The End of Evil?

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In a world where materialistic evolution is taught as fact through the education systems, it should not be surprising to read an article that states:

Is evil over? Has science finally driven a stake through its dark heart? Or at least emptied the word of useful meaning, reduced the notion of a numinous nonmaterial malevolent force to a glitch in a tangled cluster of neurons, the brain?

Yes, according to many neuroscientists, who are emerging as the new high priests of the secrets of the psyche, explainers of human behavior in general. A phenomenon attested to by a recent torrent of pop-sci brain books with titles like Incognito: The Secret Lives of the Brain. Not secret in most of these works is the disdain for metaphysical evil, which is regarded as an antiquated concept that's done more harm than good. They argue that the time has come to replace such metaphysical terms with physical explanations—malfunctions or malformations in the brain.

Of course, people still commit innumerable bad actions, but the idea that people make conscious decisions to hurt or harm is no longer sustainable, say the new brain scientists. For one thing, there is no such thing as "free will" with which to decide to commit evil. (Like evil, free will is an antiquated concept for most.) Autonomous, conscious decision-making itself may well be an illusion. And thus intentional evil is impossible.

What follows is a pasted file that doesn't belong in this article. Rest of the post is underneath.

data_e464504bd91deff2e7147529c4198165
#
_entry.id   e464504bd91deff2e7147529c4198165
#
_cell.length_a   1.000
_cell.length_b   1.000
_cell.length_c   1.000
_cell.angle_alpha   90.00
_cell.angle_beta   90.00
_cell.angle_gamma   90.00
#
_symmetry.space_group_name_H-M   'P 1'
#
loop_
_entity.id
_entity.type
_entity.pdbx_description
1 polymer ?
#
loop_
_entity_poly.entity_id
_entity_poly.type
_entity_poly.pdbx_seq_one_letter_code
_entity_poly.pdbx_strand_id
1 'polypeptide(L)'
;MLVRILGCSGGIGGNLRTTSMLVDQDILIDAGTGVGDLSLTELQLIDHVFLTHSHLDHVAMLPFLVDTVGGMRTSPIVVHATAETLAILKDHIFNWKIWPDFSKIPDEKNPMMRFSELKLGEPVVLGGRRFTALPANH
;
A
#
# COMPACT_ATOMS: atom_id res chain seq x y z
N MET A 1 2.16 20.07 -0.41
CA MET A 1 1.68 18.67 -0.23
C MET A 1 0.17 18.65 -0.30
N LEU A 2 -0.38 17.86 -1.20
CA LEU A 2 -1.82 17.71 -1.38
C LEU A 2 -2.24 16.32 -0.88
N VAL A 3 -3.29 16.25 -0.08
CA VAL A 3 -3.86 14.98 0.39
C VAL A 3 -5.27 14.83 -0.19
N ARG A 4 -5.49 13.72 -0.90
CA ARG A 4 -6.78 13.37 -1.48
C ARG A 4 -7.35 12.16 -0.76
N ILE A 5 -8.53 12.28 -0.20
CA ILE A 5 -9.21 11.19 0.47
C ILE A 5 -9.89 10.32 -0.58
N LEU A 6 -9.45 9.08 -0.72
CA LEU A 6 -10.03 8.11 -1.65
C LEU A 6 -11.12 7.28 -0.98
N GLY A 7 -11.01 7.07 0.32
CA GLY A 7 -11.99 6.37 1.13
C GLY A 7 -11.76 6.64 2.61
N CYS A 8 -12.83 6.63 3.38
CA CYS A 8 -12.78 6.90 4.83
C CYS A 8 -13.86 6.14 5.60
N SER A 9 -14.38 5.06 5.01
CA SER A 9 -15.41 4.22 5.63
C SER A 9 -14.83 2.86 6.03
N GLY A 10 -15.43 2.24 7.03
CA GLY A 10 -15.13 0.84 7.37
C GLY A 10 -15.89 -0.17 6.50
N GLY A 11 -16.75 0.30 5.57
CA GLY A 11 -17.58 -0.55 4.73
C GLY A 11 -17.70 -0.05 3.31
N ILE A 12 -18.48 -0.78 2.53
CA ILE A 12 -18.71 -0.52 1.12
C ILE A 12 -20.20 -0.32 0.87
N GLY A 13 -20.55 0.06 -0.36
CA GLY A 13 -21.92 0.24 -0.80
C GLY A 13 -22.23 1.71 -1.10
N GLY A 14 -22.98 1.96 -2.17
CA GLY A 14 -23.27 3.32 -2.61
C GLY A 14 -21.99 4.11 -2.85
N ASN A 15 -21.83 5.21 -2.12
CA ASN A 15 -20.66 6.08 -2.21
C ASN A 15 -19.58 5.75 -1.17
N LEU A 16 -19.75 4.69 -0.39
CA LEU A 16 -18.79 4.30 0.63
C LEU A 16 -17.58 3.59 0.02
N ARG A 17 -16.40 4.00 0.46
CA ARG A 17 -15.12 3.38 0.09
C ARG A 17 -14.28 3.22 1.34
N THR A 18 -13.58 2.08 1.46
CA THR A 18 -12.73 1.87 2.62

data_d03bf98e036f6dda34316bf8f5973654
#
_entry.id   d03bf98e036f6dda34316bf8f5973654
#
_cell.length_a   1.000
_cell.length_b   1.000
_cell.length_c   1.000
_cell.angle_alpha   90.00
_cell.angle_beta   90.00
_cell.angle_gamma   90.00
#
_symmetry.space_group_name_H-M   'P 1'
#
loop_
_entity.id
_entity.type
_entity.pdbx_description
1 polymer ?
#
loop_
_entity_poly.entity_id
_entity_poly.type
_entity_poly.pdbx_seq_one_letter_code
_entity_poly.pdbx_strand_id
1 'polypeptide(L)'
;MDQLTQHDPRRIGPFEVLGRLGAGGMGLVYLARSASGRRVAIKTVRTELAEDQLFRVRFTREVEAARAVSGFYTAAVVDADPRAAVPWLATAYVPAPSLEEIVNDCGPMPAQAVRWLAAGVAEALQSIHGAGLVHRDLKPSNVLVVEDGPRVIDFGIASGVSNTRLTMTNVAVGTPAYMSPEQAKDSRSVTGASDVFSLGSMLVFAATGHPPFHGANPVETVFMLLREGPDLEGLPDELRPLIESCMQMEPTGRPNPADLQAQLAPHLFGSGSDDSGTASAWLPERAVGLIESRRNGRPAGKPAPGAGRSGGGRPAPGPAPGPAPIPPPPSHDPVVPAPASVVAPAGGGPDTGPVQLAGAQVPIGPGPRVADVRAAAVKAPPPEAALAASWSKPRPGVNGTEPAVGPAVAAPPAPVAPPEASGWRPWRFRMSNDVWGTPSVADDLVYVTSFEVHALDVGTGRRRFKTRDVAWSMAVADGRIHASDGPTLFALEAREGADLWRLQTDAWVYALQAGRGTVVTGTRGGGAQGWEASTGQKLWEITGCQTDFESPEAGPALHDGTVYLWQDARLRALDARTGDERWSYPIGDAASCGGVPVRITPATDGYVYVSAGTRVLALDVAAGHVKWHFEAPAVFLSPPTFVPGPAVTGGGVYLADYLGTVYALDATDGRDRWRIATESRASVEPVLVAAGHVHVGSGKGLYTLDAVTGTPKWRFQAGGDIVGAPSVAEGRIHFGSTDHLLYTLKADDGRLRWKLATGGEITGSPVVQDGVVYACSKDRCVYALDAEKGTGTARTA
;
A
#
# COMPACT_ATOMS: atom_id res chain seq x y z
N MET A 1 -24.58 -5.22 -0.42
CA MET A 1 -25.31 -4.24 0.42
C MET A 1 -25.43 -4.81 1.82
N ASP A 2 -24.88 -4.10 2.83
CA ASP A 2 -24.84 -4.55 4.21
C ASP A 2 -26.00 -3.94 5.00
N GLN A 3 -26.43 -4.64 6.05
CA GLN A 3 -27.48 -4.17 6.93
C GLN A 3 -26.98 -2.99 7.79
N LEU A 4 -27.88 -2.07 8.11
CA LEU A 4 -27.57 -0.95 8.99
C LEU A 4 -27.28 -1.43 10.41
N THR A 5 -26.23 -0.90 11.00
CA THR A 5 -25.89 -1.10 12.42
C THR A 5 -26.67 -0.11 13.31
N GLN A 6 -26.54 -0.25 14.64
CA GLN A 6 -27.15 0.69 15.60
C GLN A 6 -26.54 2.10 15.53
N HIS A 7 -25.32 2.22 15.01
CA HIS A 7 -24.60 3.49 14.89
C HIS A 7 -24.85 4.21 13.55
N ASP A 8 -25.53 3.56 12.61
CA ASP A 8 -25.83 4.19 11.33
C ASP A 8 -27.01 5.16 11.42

. . . And in reducing evil to a purely neurological glitch or malformation in the wiring of the physical brain, in eliminating the element of freely willed conscious choice, have neuroscientists eliminated as well "moral agency," personal responsibility? Does this "neuromitigation" excuse—"my brain made me do it," as critics of the tendency have called it—mean that no human being really wants to do ill to another? That we are all innocent, Rousseauian beings, some afflicted with defects—"brain bugs" as one new pop-neuroscience book calls them—that cause the behavior formerly known as evil?

Are those who commit acts of cruelty, murder, and torture just victims themselves—of a faulty part in the head that might fall under factory warranty if the brain were a car?

I have included the link below if you really want to read the entire article.  So how should we respond to it?  I decided the best way was just to quote two verses of Scripture:
… for all have sinned and fall short of the glory of God (Romans 3:23).

The heart is deceitful above all things, And desperately wicked; Who can know it? (Jeremiah 17:9)

Here is the link to the article.

Thanks for stopping by and thanks for praying.

Ken

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